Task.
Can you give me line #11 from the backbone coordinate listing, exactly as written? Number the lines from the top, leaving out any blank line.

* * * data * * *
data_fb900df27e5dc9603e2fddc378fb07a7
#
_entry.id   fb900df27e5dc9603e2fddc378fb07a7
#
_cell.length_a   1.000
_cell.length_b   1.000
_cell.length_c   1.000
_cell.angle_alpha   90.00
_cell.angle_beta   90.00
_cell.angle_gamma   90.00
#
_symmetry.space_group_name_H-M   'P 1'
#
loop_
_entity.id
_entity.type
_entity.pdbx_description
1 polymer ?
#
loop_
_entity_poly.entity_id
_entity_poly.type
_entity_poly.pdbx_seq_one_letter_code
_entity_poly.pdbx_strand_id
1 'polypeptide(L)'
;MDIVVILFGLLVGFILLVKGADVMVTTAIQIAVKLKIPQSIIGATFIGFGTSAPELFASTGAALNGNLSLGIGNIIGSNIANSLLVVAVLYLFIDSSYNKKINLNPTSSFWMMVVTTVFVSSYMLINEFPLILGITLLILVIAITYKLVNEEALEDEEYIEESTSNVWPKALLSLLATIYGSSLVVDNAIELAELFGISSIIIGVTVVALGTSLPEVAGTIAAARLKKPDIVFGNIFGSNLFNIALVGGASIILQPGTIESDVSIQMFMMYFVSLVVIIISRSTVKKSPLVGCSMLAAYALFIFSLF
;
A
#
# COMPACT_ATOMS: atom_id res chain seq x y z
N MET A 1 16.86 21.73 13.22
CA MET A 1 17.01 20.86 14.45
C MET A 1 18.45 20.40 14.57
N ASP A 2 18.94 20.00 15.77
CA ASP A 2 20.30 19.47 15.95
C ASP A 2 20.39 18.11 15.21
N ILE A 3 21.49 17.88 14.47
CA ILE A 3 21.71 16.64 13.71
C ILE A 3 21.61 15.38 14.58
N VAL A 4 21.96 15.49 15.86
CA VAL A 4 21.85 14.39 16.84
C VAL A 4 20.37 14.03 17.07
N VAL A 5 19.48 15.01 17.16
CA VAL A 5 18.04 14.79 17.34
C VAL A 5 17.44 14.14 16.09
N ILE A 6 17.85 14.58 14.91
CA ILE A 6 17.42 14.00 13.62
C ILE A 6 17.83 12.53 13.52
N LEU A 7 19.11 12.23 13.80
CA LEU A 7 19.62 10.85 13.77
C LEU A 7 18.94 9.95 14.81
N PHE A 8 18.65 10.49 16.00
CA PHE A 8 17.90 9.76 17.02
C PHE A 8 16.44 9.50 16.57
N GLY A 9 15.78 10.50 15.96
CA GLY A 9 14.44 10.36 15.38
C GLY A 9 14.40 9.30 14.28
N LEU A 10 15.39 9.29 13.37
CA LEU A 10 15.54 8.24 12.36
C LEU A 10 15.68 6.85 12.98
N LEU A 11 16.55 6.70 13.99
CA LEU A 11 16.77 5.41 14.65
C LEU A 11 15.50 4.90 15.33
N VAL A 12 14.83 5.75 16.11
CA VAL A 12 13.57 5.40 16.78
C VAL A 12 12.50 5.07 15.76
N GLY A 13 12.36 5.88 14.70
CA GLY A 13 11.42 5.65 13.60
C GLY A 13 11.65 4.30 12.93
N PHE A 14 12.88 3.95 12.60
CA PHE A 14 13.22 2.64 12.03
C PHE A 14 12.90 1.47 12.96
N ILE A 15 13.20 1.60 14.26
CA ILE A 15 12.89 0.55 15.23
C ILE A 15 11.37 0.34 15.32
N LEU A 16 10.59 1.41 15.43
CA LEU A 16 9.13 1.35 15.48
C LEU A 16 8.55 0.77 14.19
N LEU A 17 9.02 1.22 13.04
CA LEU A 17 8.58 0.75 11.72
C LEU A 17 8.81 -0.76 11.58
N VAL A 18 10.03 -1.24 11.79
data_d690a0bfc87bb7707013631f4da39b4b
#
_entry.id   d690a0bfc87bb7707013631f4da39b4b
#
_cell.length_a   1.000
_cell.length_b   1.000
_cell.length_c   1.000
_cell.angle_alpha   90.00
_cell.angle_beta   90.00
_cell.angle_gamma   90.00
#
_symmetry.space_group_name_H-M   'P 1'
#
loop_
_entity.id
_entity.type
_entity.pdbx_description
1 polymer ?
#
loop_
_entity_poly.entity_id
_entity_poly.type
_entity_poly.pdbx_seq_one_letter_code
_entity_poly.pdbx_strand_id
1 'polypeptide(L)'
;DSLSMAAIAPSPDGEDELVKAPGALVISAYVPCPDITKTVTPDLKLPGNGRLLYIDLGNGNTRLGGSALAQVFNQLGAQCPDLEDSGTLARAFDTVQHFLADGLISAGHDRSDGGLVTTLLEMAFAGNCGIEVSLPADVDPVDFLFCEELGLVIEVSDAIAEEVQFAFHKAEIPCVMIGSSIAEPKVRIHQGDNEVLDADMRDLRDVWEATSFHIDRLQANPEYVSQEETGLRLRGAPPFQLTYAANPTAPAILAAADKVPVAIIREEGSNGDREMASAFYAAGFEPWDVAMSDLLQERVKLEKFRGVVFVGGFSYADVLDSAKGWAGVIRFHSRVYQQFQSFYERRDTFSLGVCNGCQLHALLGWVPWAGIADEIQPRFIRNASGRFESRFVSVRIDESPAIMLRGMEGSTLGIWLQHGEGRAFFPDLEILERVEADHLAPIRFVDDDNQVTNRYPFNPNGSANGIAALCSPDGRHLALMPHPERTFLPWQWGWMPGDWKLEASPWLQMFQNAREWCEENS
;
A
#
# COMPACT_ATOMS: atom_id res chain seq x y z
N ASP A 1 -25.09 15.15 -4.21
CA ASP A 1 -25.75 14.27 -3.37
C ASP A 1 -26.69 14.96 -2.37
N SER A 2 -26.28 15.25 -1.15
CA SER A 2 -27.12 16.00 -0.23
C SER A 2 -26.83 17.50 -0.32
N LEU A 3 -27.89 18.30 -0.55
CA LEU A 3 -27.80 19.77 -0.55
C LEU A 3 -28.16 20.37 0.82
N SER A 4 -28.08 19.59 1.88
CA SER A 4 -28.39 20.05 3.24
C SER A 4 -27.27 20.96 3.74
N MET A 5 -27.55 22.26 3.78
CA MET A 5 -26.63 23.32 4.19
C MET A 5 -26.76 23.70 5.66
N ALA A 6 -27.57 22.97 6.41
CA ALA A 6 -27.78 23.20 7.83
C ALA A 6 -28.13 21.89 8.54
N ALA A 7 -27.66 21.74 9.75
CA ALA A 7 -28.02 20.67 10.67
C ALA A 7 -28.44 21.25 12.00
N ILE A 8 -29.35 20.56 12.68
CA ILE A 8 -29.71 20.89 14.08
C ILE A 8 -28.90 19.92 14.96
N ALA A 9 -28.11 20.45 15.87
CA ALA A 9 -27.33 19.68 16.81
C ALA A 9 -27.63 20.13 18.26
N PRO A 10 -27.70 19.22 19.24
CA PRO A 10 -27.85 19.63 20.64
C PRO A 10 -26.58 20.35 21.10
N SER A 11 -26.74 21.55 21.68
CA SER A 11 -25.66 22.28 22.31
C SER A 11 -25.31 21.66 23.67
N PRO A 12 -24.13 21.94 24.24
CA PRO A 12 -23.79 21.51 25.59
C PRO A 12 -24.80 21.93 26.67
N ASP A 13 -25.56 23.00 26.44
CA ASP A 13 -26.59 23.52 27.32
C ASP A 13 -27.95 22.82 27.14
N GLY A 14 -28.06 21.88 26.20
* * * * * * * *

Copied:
#